Controlling the downhill speed and not hitting the trees and other riders are the trickiest parts here, but I managed with just two crashes – a record for me in my three Conga race runs in the last five years. Hende was using the brand new Salomon X-Alp ski which handled the challenges of the terrain admirably, and it was fun to watch him glide happily down the choppy forest trail.
Sixteen miles into the race, the Conga threw us down the infamous Midnight Mines Road, the mentally and physically crushing final climb of the race, where our friend Ian Anderson still sets up his legendary unofficial aid station, filled with crisps, whiskey and various sundries. After an obligatory shot and a kiss from my wife, we were off, pushing into a brutal five-mile climb up the back side of Aspen Mountain.
Midnight Mines Road is particularly difficult as you smell the barn, and going too hard here can send you into a spiral of depression induced by dehydration and calorie deficit. But Hende and I continued to chat with adjacent riders and smack ski-mo champion Sari Anderson’s famous date balls, and we eventually earned the summit and final transition to the top of the Aspen Gondola. (By the way, Sari won the women’s racing division in an incredible time of 6:35:24.)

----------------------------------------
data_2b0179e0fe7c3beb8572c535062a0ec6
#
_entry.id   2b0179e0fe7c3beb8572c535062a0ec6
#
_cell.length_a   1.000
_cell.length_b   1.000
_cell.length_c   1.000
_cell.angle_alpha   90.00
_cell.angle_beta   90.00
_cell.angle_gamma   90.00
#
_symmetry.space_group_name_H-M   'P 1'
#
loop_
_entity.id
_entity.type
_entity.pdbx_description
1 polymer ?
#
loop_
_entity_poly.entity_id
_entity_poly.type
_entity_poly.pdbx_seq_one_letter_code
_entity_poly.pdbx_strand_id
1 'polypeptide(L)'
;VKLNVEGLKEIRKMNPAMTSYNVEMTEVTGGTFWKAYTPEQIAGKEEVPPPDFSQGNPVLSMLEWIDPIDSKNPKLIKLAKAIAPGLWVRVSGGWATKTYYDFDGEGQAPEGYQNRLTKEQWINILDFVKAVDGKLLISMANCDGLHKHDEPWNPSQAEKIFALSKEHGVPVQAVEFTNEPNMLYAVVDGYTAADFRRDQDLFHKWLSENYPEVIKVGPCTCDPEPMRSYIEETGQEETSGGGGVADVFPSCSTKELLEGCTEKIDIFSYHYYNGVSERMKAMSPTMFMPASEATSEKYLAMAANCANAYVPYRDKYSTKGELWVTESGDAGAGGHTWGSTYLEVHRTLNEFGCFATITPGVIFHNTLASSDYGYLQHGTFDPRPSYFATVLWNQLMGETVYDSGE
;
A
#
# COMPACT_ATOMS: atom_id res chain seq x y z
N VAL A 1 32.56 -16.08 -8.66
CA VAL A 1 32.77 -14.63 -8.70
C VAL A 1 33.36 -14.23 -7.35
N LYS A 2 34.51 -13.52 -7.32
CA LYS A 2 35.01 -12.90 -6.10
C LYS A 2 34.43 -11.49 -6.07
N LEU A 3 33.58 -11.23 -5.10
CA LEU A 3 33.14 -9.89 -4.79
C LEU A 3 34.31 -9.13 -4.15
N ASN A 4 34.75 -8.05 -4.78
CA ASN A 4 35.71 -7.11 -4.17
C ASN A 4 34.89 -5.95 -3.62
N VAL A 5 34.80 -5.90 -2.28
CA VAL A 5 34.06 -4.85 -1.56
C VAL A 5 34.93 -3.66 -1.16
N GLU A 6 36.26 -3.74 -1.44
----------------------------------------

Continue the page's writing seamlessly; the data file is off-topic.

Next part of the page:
As I mentioned in last week’s post, all you want at this point is to send in a gentle groomer to finish, but the course winds through steep off-road terrain that incinerates all the juice leg you have left. And where the crisp slopes of Bingo Glade empty out on the final stretch of groomed trail to the finish, I grabbed an edge and dove uncontrollably on my toes, snapping my left shoulder and head – helmeted, thankfully – in hard snow. , taking my breath away.
Adrenaline kicked in and I surged, knowing the finish line was a fraction of a mile away and a few hundred vertical feet downhill. I followed Hende, who kept looking at me with concern, and we pushed on to the finish, delighted to have finally finished. The arrival did not come without reward. For winning the Old GOAT division, we received silver goat head belt buckles. Overall, we finished 22nd out of 54 men’s teams (see results here).
Take-out? The training works. We completed the Alpine Training Center’s six-week fitness program and emerged in the shape needed to meet the challenges of the race. I regretted having impetuously declared at the start of our training that our goal was eight hours. But somehow – and I’m pretty sure it was about tackling Coach Connie’s well-designed program with a decent aerobic base and being blessed with patience of our families – we ran strong, joyfully and smashed our eight hour goal.
The icing fell on Sunday. I skied Aspen Highlands with my kids, did two rounds of bowl, and browsed a taco meal with old friends before hitting the road back. Tune in next week for my final post in this series, where I’ll cover our favorite ski mountaineering gear and tell you how to get started in this exciting sport.